In India and China, Scandals Blunt Investor Confidence: CEO Daily

August 1, 2019, 10:55 AM UTC

Good morning. It’s Jeremy Kahn here, filling in for Alan.

While many investors were fixated on the U.S. Federal Reserve yesterday, emerging market investors had two different accounting scandals to contemplate. In India, business commentators were riveted by the apparent suicide of V.G. Siddhartha. He’d built the enormously successful Coffee Day chain, but he was apparently under pressure from Indian tax investigators, according to The New York Times. The case is being seen as a parable for much of what ails India’s tax system: a Rube Goldberg complex that is unable to get the wealthy to pay their fair share despite occasionally resorting to extortionate tactics, while often encouraging corruption and having the undesirable side effect of scaring away foreign investment.

In China, markets continue to be roiled by an investigation into Ruihua Certified Public Accountants, one of Chinese biggest auditors, according to Wednesday’s Financial Times. China’s securities regulator began probing the firm after it missed billions of dollars of overstated profits on the books of a company it audited. Now the regulator has suspended planned IPOs for some 20 other Ruihua clients, while another 50 have voluntarily halted IPOs or fundraising. The damage has even impacted the new tech-focused Star Market and many investors and analysts are comparing the situation to Arthur Andersen’s collapse in the U.S. in 2002.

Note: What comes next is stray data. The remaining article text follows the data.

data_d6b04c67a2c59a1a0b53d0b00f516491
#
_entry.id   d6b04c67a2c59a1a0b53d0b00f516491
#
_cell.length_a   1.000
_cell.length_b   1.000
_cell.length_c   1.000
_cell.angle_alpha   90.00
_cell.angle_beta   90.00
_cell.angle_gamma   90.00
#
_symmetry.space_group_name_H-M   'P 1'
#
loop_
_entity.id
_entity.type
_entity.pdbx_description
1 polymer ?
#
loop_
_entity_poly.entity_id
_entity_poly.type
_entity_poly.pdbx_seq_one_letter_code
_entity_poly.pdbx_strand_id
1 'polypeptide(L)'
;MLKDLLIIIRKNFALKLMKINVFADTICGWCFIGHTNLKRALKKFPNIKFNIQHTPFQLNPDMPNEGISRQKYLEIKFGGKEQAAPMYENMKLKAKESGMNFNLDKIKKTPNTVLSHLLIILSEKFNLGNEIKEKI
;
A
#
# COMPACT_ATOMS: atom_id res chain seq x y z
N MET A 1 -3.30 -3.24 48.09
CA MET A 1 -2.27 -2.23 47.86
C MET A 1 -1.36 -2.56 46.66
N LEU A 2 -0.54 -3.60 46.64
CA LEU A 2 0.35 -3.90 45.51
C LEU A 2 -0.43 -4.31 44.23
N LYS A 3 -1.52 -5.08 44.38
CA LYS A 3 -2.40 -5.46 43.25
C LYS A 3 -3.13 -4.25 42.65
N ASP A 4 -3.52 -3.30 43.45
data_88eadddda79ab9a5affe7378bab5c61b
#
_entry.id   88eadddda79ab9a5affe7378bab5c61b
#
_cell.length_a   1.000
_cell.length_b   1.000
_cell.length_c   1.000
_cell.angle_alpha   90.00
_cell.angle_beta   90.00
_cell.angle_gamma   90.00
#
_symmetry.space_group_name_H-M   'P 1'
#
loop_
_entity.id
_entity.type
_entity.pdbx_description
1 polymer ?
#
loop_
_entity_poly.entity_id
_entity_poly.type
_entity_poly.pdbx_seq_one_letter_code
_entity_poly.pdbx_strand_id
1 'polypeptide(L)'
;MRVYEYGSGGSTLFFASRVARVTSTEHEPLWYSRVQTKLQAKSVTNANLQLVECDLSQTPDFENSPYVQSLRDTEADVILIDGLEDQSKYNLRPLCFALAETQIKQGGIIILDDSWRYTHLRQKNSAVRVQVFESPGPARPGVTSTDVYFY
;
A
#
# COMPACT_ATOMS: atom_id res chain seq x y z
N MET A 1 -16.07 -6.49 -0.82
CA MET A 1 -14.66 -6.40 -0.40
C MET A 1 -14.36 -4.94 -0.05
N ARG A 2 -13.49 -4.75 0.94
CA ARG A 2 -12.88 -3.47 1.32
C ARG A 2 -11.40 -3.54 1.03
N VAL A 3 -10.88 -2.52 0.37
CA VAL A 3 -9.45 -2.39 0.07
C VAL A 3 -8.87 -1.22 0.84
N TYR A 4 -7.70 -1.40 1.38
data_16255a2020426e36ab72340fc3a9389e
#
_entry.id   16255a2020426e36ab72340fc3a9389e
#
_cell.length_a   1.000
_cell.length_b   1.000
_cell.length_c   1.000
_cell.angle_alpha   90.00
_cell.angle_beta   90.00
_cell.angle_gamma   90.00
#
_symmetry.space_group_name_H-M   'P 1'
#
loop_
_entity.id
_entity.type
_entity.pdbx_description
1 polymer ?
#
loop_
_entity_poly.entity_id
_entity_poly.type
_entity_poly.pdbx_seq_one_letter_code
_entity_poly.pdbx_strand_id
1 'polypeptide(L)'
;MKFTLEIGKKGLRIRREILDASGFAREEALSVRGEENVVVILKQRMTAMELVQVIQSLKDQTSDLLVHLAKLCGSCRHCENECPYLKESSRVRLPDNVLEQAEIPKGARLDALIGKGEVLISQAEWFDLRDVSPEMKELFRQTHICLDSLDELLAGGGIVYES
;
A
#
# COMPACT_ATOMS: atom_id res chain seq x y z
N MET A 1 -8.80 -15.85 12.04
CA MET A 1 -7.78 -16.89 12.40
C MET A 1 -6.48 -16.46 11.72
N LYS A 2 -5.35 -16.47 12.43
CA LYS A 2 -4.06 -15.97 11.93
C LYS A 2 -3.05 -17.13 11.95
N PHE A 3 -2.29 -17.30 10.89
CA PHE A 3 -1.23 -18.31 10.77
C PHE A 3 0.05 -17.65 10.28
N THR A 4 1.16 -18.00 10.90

The “Ruihua Incident,” comes as China is trying to attract more foreign investment into the country’s domestic stock markets. MSCI has recently increased the allocation of domestically-listed Chinese stocks in its flagship emerging markets index, a move that is forecast to bring in an additional $100 billion in capital. The accounting scandals will no doubt make those foreign investors mighty nervous. But the story could be read as good news—it shows the government is willing to do what it takes to clean up the market, even if it involves short-term pain, rather than turn a blind eye to the problem.

More news below, and for more analysis and background on the Fed’s decision to cut rates for the first time since 2008, read this story by Fortune’s Erik Sherman and watch this excellent short video from Fortune senior editor-at-large Shawn Tully.

Jeremy Kahn



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This edition of CEO Daily was edited by Katherine Dunn. Find previous editions here, and sign up for other Fortune newsletters here.

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